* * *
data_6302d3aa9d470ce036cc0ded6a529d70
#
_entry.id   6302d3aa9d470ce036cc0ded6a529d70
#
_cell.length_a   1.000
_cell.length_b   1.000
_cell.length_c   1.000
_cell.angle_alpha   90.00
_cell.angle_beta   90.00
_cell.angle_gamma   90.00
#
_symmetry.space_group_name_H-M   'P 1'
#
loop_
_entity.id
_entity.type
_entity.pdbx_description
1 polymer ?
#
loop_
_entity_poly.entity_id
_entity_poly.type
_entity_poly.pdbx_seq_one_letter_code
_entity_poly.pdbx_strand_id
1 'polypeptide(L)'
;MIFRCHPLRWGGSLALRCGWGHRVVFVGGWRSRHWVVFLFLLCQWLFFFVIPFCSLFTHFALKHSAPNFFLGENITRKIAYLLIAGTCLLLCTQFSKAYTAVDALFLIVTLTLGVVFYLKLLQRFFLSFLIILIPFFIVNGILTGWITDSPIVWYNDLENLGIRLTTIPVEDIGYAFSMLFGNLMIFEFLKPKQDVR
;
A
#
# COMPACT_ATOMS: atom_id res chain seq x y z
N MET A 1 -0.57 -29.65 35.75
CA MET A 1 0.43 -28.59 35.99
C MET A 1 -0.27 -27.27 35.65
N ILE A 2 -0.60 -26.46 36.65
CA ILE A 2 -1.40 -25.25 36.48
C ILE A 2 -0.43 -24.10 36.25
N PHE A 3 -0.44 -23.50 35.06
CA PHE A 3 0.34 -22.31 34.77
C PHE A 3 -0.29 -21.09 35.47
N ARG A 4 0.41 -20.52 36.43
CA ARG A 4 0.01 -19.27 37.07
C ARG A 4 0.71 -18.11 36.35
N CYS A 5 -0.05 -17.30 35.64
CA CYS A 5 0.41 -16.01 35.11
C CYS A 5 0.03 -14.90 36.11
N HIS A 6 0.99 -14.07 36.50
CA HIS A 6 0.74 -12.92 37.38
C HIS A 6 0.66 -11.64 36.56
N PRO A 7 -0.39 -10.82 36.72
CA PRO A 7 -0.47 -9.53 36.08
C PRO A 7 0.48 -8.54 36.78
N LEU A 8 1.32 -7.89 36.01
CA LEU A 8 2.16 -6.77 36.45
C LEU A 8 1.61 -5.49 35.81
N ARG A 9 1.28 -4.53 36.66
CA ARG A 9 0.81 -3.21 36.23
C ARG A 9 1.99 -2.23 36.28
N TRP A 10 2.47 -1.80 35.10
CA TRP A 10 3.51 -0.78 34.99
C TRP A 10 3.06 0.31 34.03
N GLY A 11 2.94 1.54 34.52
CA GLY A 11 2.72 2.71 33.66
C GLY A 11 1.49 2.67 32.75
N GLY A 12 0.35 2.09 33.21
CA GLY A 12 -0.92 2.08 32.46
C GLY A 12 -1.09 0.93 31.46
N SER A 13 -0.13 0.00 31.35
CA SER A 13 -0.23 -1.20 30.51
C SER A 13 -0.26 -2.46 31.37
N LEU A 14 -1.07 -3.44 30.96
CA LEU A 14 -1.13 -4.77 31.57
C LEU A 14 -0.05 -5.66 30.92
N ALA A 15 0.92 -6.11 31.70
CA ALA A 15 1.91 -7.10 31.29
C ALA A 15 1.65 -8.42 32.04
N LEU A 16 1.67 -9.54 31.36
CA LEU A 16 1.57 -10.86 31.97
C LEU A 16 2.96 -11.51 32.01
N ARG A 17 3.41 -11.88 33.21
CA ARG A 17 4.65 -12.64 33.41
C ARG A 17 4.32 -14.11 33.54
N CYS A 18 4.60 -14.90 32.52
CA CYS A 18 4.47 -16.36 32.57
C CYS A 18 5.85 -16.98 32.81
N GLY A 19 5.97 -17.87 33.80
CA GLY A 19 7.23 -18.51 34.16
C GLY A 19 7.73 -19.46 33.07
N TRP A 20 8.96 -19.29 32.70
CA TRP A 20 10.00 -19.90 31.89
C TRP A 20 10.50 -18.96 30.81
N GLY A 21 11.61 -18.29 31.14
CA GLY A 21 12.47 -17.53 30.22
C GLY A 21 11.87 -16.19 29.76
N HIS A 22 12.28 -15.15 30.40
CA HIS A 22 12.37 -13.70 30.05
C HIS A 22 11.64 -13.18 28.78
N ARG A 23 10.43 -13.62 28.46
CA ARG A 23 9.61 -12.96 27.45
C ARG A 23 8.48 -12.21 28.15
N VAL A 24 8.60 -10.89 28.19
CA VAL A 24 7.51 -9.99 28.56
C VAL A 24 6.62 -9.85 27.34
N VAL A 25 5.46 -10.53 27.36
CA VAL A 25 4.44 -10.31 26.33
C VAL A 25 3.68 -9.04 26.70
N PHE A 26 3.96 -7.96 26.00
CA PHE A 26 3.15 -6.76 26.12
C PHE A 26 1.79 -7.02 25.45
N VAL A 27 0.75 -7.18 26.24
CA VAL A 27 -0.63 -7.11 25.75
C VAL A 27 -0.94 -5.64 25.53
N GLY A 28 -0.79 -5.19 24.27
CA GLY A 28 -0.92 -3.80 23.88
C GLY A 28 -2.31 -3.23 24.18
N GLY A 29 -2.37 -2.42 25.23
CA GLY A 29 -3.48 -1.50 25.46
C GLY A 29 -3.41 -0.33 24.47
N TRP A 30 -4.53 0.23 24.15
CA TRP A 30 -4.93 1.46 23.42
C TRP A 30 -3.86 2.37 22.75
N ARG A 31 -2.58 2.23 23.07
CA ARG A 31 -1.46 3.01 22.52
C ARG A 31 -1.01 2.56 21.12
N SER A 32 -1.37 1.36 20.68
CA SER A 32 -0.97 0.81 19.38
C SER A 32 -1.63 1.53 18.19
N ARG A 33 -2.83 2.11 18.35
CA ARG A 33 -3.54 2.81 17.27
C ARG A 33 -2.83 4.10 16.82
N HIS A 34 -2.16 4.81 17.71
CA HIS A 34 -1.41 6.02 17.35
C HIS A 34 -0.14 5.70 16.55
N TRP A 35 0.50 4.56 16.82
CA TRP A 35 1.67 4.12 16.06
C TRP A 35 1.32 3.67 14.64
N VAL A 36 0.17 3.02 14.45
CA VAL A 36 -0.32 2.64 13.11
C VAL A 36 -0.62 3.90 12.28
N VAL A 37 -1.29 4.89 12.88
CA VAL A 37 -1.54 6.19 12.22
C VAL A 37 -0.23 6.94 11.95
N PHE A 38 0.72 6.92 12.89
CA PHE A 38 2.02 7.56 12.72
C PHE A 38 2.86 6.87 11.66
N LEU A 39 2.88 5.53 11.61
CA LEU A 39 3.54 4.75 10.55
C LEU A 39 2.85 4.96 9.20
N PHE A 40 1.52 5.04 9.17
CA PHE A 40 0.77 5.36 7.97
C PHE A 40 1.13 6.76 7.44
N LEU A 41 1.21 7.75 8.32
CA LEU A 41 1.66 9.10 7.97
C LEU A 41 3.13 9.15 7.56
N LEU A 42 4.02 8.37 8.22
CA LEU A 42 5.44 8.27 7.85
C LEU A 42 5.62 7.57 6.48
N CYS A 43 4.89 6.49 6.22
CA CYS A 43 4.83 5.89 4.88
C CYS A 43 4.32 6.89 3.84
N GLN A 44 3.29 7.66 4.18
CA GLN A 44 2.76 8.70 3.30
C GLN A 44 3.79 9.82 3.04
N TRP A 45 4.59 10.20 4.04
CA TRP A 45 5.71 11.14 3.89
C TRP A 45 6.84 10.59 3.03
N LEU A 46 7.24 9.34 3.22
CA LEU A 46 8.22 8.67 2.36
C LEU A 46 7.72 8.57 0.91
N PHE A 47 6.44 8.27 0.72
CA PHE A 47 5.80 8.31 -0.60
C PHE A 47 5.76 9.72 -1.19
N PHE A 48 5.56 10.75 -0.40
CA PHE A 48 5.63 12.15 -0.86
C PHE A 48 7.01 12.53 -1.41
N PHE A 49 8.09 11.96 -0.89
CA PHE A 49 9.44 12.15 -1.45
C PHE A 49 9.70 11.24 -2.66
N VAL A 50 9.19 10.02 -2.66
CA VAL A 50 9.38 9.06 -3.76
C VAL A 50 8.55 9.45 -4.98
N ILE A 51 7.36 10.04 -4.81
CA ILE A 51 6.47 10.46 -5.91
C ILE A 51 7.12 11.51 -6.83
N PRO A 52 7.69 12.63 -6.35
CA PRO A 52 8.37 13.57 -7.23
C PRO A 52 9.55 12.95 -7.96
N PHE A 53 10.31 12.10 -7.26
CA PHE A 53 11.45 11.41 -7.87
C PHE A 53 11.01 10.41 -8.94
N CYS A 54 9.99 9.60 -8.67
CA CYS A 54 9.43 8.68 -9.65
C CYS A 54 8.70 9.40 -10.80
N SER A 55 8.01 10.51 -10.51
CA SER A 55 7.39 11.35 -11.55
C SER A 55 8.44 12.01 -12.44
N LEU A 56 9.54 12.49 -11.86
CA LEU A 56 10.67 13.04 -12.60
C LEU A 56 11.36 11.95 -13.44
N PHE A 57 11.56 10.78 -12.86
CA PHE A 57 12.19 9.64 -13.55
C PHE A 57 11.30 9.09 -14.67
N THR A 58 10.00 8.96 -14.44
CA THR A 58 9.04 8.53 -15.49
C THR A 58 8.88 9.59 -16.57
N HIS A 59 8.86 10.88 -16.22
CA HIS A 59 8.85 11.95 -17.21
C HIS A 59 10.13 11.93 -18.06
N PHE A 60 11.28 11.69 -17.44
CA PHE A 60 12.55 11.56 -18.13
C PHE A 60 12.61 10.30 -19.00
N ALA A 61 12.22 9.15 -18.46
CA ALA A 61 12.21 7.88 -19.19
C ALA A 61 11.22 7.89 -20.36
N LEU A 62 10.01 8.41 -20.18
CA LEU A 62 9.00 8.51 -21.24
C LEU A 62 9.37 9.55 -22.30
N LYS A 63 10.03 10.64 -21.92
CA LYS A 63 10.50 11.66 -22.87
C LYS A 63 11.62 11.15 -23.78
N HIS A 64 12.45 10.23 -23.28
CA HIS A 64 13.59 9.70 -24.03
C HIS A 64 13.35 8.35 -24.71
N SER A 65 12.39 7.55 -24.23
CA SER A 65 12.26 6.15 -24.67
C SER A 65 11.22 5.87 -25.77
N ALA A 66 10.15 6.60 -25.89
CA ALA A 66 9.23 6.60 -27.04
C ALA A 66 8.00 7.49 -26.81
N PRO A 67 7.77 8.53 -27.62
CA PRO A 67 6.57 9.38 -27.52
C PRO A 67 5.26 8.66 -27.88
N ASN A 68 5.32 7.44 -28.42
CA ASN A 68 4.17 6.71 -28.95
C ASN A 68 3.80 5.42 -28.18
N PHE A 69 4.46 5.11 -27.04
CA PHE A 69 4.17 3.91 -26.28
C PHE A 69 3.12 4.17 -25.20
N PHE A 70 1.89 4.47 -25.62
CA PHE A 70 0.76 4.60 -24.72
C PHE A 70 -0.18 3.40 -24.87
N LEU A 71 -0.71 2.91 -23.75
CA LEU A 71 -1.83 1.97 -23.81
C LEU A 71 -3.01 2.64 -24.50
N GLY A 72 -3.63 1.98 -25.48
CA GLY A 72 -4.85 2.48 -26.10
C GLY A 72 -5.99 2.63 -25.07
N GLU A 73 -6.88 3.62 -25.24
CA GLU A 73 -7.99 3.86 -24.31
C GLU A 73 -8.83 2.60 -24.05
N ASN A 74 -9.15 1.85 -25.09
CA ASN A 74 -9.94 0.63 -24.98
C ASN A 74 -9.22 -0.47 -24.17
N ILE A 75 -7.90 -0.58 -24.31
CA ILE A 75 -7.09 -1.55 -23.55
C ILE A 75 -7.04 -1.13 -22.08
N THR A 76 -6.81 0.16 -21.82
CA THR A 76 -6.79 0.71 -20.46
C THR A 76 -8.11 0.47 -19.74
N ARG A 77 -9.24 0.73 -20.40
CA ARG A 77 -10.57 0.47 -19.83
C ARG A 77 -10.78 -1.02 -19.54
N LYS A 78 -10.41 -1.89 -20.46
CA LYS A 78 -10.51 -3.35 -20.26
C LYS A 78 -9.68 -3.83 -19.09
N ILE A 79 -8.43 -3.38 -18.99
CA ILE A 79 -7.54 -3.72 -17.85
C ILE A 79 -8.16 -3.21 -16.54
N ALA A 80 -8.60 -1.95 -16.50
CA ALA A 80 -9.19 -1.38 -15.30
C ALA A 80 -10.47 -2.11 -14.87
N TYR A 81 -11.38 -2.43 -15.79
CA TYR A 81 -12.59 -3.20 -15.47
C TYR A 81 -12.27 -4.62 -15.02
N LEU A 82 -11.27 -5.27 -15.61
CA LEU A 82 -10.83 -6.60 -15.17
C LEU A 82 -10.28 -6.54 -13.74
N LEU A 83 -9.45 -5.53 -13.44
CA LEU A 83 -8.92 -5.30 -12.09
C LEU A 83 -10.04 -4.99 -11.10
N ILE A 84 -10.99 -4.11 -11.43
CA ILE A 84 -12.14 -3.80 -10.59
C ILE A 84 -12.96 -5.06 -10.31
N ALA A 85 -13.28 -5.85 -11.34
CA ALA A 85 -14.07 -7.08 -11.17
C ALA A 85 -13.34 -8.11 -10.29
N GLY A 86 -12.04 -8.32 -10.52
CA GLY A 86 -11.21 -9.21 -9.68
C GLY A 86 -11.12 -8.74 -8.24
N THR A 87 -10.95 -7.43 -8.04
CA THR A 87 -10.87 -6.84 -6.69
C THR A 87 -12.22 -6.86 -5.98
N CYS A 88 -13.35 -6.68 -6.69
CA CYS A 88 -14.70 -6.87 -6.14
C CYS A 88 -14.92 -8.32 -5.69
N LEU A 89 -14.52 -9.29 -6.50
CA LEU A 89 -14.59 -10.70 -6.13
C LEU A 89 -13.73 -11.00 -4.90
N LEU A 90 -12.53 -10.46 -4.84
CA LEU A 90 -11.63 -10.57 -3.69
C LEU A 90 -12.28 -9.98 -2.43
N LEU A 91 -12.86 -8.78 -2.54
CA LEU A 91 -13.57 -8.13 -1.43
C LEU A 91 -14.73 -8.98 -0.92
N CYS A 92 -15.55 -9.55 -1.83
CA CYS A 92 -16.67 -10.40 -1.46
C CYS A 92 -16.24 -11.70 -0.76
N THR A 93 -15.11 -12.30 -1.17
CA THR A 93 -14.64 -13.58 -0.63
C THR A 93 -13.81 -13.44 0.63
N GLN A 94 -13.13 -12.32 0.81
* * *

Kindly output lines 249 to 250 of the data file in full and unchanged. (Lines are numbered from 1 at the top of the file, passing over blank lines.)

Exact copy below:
C GLU A 73 -8.83 2.60 -24.05
N ASN A 74 -9.15 1.85 -25.09